In fact, we find an implicit overlap in some interpretations of the conflict that the political authority is working to provoke, but the general framework that surrounds it remains different between Antoun’s approach and Abdo’s approach, which indicates the emergence of a difference between two intellectual references at the end of the nineteenth century and the beginning of the twentieth century that will extend to the present moment. It is the difference that Munir Shafiq expressed in a precise descriptive term for the division that occurred at the level of awareness and moved to the society “two societies under one roof” (Munir Shafiq, issues of development and independence in the civilized conflict).

Both Abdo and Anton believe that the struggle for power was to provoke social and religious unrest, but they differ in the motives and premises on which each of them relied on religion and politics together. This is because Muhammad Abdo works to distinguish between the normative aspect of religion and the historical aspect, and identifies the circles of overlap and differentiation between them. Rather, the historical aspect itself has remained in which belief, knowledge and pluralism in society are protected by the freedom fence that is based on assets in awareness and circulated knowledge, which have turned into systems and laws that prevent Authority comes from the practice of coercion in beliefs, as authority in his view is a political authority that takes its legitimacy from the nation that has the right to control the ruler, and not a religious authority that tends to the ruler is the shadow of God on earth, which was inherited in the sultan literature or in the religious and political conflict in European historical context.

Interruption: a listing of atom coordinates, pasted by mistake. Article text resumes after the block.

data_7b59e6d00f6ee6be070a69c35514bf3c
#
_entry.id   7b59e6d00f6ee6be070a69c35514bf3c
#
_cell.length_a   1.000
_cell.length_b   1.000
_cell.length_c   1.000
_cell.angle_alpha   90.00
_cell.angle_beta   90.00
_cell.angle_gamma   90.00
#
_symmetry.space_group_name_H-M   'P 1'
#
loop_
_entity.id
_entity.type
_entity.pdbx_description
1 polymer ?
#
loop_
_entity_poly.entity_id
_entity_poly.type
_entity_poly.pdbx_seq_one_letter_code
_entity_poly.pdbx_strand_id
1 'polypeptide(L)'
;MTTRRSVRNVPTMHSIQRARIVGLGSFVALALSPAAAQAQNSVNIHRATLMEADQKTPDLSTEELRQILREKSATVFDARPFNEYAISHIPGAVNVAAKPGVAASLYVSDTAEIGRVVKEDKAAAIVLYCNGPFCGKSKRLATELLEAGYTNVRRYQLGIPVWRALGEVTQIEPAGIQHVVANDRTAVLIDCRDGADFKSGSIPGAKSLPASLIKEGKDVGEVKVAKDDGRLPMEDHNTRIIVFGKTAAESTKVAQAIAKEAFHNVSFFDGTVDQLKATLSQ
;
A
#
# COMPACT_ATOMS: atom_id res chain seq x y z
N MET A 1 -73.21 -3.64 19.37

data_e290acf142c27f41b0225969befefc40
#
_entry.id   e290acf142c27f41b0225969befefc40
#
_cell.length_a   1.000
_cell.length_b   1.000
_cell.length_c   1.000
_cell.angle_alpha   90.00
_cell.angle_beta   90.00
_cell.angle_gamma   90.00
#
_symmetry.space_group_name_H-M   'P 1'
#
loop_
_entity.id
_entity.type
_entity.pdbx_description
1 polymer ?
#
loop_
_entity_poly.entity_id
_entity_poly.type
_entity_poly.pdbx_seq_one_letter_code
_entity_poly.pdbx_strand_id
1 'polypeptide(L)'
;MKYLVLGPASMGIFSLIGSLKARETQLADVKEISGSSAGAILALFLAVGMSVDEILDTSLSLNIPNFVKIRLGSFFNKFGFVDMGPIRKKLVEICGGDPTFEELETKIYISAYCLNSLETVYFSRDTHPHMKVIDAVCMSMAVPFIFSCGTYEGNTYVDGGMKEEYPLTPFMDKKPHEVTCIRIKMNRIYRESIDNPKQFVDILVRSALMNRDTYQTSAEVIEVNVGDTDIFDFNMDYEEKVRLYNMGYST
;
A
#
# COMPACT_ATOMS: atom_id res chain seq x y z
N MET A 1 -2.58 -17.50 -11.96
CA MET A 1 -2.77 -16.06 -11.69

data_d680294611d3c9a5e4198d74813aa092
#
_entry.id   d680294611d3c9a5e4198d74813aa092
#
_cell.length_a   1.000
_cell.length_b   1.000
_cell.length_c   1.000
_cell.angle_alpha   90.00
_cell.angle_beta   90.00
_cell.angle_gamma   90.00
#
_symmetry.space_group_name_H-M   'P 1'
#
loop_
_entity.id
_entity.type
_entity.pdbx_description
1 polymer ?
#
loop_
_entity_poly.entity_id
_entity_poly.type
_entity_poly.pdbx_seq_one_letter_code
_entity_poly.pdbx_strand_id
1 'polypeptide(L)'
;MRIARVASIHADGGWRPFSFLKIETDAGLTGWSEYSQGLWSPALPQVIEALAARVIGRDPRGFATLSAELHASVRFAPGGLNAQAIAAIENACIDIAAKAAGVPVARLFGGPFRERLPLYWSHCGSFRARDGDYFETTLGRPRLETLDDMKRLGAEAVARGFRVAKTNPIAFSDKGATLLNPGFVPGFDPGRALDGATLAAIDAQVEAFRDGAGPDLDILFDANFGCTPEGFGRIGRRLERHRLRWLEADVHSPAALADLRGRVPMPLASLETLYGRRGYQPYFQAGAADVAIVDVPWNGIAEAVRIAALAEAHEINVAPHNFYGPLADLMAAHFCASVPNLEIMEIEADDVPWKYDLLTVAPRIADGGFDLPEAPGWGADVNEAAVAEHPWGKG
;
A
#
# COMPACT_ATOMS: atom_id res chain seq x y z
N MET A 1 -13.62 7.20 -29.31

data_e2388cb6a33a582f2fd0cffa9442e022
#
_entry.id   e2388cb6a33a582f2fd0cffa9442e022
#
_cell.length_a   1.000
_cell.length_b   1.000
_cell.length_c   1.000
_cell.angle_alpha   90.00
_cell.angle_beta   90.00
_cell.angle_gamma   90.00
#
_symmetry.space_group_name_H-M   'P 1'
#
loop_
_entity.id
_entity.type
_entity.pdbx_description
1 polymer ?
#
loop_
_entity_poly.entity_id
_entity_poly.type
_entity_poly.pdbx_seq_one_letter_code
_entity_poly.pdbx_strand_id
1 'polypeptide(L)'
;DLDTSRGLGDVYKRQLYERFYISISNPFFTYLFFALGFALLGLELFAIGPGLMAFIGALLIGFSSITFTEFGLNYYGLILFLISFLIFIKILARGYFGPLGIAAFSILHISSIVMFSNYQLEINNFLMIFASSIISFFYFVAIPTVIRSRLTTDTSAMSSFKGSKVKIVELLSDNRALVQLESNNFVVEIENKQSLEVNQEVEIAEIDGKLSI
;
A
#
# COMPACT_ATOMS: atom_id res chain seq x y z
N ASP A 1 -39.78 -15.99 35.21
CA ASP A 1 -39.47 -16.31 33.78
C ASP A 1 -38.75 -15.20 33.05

This distinction between the normative and the historical is somewhat absent from Farah Anton; As the embodiment is seen historically in the relationship to pluralism and religious freedoms, because through the practices that have been connected to it, it expresses a tendency that finds its roots in the essence of religion, and not in history, interests and whims, in addition to the matching between the Arab, Islamic and European experiences in the apparent forms of coercion that descends from higher, and he has – contrary to what we have mentioned – that the religious element internalizes an exclusionary tendency through coercion, while politics internalizes a spacious space for various forms of pluralism.

In conclusion, the formulation of theoretical opinions on the issues that were the subject of intellectual debate among the prominent Arab renaissance thought was not separated from the general intellectual climate due to the qualitative shift of European modernity, and therefore it cast a shadow on the Arab and Islamic renaissance awareness, and this was evident in Farah’s approach Antoun, who took a path contrary to Muhammad Abdo and before him al-Tahtawi and Khair al-Din al-Tunisi and al-Afghani, who continued to look at modernization through the lens of reconciling the elements of modern civilization and the bright aspects of heritage.

Rather, Anton, in his vision of the problem of pluralism and religious freedom within the field of Arab and Islamic civilization, was not surrounding the various productive aspects of religious coercion and causing conflict between the different components of the eastern social fabric. The totalitarianism to which the Church has historically tended through monopolizing the reading and interpretation of the religious text, confiscating opposing philosophical, scientific and political opinions and accusing them of heresy, a pattern that Arab and Islamic civilization has not witnessed, or let us say that belief was not based on coercion, whether religious or political by a symbolic authority Or materialism, just as pluralism and difference, or the other, in another way, is at the heart of the self and expresses its being. Christians or other people of boredom and bees are Christians – or what they condemn – by culture, Muslims by civilization.